Institutions across the world are increasingly looking at fresh possibilities of making connections between their research and students educations. Dr Dilly Fung explains three new, interrelated initiatives at University College London (UCL) that are designed to make research and education inspire and strengthen each other.
Connected Curriculum at UCL is a framework for developing a fuller range of ways in which students can become involved with the institution’s world-leading research. It commits UCL – a large institution with diverse research, professional and learning communities – to providing the best possible educational experience for all of its students.
Learning through research
The framework centres around the core principle that ‘Students learn through research and collaborative enquiry’, and has six related dimensions. These dimensions are all aimed at inspiring students to develop the understandings, skills and attitudes of researchers, to work alongside UCL’s world-renowned researchers and to engage with the institutions Grand Challenges.
Promoting a greater awareness of international contexts, the initiative provides a means of building on UCL’s already successful Global Citizenship programme. It also promotes opportunities for students and staff from very different disciplines to collaborate in interdisciplinary spaces. The innovative BASc programme, which develops research-based expertise in arts and sciences, is a forerunner of these principles, as is UCL’s new Integrated Engineering Programme.
Connected Curriculum is not just a new, visual representation of ‘good’ curriculum in a research-intensive setting – it’s a key strand of UCL’s institutional strategy. Following the appointment of President and Provost Prof Michael Arthur in 2013, a UCL 2034 strategy was developed, which commits the institution to becoming ‘A global leader in the integration of research and education, underpinning an inspirational student experience’:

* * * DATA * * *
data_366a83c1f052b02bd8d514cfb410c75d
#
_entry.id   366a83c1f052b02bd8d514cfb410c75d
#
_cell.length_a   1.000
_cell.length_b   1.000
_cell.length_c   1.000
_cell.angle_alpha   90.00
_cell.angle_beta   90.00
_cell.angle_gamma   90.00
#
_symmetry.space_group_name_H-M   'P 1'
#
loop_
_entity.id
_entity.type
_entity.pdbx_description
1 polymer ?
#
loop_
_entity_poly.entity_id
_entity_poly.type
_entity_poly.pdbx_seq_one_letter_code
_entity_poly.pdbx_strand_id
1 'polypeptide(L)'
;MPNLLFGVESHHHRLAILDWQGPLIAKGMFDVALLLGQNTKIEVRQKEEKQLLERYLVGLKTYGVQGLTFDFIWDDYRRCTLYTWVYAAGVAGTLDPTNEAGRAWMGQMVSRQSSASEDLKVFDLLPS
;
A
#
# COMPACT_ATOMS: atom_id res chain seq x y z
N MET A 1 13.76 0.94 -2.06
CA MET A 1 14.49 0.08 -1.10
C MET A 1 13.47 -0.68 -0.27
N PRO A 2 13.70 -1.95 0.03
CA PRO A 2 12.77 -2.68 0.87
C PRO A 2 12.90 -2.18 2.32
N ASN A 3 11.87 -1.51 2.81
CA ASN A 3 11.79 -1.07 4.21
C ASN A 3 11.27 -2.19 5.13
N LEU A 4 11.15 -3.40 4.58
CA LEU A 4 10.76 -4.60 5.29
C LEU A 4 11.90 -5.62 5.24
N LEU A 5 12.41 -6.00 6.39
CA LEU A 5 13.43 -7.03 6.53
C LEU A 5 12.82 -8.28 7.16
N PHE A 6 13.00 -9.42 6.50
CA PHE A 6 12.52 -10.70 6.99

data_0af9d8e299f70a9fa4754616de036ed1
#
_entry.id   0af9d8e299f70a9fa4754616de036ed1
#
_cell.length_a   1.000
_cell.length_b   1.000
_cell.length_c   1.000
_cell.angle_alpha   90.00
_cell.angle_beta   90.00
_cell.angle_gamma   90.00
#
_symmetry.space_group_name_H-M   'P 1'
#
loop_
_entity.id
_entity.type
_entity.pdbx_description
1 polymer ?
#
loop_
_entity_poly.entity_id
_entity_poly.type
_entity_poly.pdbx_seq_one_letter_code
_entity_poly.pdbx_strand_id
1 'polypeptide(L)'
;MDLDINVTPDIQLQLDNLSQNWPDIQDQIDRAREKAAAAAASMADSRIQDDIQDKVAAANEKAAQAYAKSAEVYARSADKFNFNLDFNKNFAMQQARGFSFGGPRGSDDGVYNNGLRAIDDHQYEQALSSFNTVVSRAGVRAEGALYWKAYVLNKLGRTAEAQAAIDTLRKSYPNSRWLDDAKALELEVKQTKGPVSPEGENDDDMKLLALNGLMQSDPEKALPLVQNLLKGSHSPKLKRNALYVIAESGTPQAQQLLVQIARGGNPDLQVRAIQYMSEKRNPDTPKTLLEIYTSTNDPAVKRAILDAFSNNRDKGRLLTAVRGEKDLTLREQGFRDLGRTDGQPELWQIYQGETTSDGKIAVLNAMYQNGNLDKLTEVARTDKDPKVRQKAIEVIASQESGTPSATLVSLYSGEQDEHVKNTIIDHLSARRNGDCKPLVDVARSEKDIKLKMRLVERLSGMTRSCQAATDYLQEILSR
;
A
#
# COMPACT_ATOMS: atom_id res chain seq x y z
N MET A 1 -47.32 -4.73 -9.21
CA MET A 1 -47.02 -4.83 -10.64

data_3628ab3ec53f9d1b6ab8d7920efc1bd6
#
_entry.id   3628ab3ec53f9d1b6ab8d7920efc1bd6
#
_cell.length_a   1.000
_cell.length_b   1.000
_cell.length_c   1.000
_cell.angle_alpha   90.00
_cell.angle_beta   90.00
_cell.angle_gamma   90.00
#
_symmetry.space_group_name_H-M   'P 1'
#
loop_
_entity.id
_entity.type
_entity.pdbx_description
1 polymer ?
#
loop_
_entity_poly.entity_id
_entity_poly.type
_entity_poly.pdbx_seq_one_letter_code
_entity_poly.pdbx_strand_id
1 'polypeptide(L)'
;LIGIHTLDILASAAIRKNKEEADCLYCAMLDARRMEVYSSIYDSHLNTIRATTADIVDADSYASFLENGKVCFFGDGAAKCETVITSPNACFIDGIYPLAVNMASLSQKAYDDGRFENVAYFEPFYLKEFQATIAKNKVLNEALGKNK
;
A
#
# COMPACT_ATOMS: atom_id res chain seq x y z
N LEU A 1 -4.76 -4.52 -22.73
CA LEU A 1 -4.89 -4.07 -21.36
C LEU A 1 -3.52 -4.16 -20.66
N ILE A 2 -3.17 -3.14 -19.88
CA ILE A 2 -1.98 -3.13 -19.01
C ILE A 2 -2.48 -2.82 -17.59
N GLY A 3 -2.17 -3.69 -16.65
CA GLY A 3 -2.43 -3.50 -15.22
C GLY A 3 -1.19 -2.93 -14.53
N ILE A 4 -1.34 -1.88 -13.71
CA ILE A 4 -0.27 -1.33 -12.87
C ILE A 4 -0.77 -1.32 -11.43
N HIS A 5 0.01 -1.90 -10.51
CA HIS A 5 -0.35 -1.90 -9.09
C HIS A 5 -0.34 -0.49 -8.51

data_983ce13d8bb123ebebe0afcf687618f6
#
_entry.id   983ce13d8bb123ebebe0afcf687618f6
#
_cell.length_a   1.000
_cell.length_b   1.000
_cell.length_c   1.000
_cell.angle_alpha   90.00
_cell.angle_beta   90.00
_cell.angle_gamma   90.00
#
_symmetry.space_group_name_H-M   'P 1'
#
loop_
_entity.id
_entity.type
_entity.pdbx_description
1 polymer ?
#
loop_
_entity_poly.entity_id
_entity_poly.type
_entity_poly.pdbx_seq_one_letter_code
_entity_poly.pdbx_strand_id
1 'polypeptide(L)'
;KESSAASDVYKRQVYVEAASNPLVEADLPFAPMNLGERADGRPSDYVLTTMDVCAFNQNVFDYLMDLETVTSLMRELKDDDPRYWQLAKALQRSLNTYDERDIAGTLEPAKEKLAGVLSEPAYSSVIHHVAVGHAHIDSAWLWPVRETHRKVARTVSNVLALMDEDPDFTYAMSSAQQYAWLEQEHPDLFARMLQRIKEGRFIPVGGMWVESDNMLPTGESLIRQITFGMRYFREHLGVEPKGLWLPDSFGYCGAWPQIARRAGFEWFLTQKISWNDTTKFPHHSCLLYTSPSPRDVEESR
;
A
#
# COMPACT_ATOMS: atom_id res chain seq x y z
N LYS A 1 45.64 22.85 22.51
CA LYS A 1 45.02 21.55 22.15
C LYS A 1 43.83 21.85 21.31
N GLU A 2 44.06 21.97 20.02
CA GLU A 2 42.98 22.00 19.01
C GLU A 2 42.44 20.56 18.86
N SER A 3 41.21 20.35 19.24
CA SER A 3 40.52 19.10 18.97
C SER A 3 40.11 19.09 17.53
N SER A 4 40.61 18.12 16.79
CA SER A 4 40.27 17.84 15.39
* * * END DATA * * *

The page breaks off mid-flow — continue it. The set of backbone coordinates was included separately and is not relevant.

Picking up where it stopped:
‘Our students will participate in the research process and the creation of knowledge, supported by our academic and research staff. They will understand the ‘edge of knowledge’ and learn how to deal with uncertainty. Through this integrated approach, they will develop their critical independent thinking skills, become confident problem solvers, be well versed in communicating complex information and experienced at working in a team. With these skills, our graduates will excel in the workplace and be highly valued contributors across all walks of life.’ (UCL 2034, Theme 2)
Such an ambitious initiative requires the commitment of resource. UCL is building a team of Connected Curriculum Fellows – fractionally seconded academics and professional specialists from a wide spectrum of subject areas – who are both championing research-based education in their own areas and collaborating on cross-cutting initiatives.
Led by a Steering Group which brings together academic and professional stakeholders and student representatives, the initiative is promoting a range of new developments in programmes of study. And although it needs investment, it’s also creating opportunities for staff in a wide range of different roles to benefit from working and developing across the traditional research-teaching boundaries.